‘Alert but not alarmed’: What GPs need to know about Omicron

Jolyon Attwooll

29/11/2021 5:30:12 PM

Cases involving the newly named variant of concern have now been found in many countries, including Australia. What are the implications for general practice?

Traveller at Sydney Airport
Restrictions have been imposed on travel from a number of countries due to concern about the new Omicron variant. (Image: AAP)

Be alert, but not alarmed.
That is the overriding message about Omicron, with the Chief Medical Officer, frontline GPs, virologists and infectious disease physicians all following a similar line as scientists work to understand more about the newly identified coronavirus strain.
In another demonstration of the swiftly changing landscape of the pandemic, the B.1.1.529 strain of the virus was unknown a few days ago. First identified in southern Africa, it gained global attention within days after being named a variant of concern by the World Health Organization (WHO) last Friday.
While its emergence has been widely reported, a lot of detail is still unknown. Here is what has been established so far and what it may mean for general practice.
General practice on the frontline
A GP in South Africa played a key role in noticing the spread of the new variant.
Dr Angelique Coetzee, who runs a private practice in the South African province of Pretoria, was first alerted by a man in his 30s presenting with fatigue and a mild headache earlier this month.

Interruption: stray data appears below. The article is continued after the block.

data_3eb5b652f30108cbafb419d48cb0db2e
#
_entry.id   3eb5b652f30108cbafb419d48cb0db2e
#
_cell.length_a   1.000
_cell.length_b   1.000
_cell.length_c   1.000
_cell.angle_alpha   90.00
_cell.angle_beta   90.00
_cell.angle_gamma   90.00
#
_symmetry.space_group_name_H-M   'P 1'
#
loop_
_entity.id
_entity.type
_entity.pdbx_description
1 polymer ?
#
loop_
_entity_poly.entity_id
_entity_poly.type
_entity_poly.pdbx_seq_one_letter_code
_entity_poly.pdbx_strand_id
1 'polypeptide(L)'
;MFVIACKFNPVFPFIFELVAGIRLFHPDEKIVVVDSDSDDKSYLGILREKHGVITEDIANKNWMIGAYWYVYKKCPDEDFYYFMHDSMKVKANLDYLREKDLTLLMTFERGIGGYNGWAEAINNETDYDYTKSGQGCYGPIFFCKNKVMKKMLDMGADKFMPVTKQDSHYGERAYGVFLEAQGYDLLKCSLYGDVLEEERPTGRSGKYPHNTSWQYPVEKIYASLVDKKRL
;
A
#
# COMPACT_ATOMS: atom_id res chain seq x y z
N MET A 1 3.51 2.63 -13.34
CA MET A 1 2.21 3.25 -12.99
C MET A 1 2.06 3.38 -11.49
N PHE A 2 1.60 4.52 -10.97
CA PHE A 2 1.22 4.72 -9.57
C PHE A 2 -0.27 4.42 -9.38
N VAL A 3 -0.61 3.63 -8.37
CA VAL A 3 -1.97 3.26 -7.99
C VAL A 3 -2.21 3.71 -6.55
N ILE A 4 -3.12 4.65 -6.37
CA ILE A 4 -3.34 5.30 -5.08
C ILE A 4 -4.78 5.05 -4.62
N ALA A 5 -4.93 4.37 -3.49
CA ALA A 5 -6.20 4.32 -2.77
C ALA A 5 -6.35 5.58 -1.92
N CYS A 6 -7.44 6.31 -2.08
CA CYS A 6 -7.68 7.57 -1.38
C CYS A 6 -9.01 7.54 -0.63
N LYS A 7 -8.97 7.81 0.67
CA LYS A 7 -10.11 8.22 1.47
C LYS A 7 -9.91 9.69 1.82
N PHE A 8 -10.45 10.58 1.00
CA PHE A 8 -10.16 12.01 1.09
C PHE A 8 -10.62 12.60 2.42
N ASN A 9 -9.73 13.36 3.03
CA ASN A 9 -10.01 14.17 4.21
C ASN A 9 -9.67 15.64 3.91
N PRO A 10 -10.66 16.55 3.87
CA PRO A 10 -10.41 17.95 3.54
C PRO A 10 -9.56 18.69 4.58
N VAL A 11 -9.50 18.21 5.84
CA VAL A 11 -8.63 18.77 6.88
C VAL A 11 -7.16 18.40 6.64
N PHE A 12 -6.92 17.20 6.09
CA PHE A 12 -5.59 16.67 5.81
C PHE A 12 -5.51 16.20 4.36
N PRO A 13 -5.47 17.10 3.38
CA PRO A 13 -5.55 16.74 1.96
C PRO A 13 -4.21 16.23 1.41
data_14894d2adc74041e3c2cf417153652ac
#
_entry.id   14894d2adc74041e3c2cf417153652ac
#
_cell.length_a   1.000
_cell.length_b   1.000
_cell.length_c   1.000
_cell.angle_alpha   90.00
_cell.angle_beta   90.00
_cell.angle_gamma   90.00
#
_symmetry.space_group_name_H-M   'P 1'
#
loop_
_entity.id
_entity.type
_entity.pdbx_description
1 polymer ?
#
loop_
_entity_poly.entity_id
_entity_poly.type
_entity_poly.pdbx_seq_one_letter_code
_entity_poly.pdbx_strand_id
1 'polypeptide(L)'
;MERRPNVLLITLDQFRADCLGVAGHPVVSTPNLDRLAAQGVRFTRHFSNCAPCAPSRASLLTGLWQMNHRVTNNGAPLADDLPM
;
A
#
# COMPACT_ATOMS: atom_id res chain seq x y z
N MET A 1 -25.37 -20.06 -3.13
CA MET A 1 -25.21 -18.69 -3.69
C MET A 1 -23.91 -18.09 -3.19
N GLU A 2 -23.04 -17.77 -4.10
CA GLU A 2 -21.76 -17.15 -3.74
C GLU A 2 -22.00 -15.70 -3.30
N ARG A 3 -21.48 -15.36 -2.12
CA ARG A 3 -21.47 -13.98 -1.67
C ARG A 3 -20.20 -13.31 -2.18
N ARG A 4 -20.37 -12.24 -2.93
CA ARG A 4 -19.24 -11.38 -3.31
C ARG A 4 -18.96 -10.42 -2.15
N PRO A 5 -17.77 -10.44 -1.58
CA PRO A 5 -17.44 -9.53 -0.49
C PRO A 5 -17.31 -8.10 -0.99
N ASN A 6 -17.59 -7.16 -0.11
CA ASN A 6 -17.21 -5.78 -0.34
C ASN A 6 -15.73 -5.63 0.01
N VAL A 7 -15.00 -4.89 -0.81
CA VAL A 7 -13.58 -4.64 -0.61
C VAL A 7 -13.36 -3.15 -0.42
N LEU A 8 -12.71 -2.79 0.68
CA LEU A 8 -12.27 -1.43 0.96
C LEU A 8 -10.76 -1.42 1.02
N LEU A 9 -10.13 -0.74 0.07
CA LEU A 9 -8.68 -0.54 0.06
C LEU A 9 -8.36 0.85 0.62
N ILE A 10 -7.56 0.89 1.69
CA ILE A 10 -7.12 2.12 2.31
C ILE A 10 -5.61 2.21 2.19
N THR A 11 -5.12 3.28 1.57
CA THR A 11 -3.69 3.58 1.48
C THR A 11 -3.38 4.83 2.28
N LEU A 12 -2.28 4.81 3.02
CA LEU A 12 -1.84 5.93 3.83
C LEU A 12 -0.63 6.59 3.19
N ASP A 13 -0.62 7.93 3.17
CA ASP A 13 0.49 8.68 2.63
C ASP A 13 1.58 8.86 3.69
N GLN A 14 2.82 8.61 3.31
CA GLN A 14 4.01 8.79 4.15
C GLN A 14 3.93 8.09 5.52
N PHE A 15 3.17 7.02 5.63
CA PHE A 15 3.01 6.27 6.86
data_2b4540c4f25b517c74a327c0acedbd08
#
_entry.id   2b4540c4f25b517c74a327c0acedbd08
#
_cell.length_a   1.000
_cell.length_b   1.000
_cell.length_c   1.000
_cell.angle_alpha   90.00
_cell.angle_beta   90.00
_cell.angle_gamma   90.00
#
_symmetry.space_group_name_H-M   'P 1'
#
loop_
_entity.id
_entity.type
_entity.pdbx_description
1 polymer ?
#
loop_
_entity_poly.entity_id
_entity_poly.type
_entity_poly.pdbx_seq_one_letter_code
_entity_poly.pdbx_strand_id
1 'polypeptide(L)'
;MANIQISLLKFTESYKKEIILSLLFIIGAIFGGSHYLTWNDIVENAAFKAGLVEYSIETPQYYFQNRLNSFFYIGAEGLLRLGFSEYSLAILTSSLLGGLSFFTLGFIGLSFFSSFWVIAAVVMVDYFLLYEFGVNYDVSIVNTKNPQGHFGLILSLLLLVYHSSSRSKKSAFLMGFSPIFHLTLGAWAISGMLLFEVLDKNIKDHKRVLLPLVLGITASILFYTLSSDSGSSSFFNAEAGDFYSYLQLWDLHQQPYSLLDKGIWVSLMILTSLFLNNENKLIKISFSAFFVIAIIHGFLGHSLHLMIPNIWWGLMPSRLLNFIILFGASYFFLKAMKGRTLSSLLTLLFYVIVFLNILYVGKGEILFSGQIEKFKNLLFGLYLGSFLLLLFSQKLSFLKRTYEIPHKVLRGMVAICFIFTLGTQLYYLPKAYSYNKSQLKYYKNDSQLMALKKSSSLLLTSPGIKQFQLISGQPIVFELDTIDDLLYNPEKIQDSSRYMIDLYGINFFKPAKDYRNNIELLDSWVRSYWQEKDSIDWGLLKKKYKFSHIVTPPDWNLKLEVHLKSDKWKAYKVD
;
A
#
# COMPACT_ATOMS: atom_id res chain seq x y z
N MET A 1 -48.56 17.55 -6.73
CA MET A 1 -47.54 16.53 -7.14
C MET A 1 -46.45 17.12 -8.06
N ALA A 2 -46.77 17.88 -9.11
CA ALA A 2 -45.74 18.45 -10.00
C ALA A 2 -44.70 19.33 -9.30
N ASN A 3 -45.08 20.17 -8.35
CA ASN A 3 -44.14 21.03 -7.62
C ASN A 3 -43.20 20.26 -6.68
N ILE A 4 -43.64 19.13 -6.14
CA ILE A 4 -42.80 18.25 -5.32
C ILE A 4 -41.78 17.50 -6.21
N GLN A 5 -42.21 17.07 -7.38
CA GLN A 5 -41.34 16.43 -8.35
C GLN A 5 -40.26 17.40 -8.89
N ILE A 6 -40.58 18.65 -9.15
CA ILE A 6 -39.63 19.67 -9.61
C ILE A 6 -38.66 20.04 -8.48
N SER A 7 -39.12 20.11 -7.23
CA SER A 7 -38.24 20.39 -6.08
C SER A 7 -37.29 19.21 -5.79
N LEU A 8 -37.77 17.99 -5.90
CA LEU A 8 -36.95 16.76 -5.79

Some of the usual symptoms of COVID-19, including cough, loss of taste and smell, were missing. 
‘Symptoms at that stage [were] very much related to normal viral infection. And because we haven’t seen COVID-19 for the past 8–10 weeks, we decided to test,’ Dr Coetzee told Reuters.
Dr Coetzee, who is also the current chair of the South African Medical Association and sits on country’s Ministerial Advisory Committee on Vaccines, said the man and subsequently his family tested positive with COVID-19, which turned out be the new variant of the disease.
Variant of concern
The B.1.1.529 strain was formally announced on Thursday last week by South Africa’s National Institute of Communicable Diseases.
On Friday, the WHO named it Omicron and classified it as a variant of concern, leapfrogging other categories such as variant under monitoring and variant of interest. The WHO cited the variant’s mutations as the main reason for the classification, which ‘may have an impact on how it behaves, for example, on how easily it spreads or the severity of illness it causes’.  
Genomic testing found 50 mutations, with more than 30 on the spike protein, which is the target of most vaccines and how the virus enters the body. There are a more mutations in Omicron reported in the receptor-binding domain than for any previous variant.
Despite the number of mutations, it has not yet been established beyond doubt whether they will cause the variant to be more transmissible than the current, dominant Delta variant.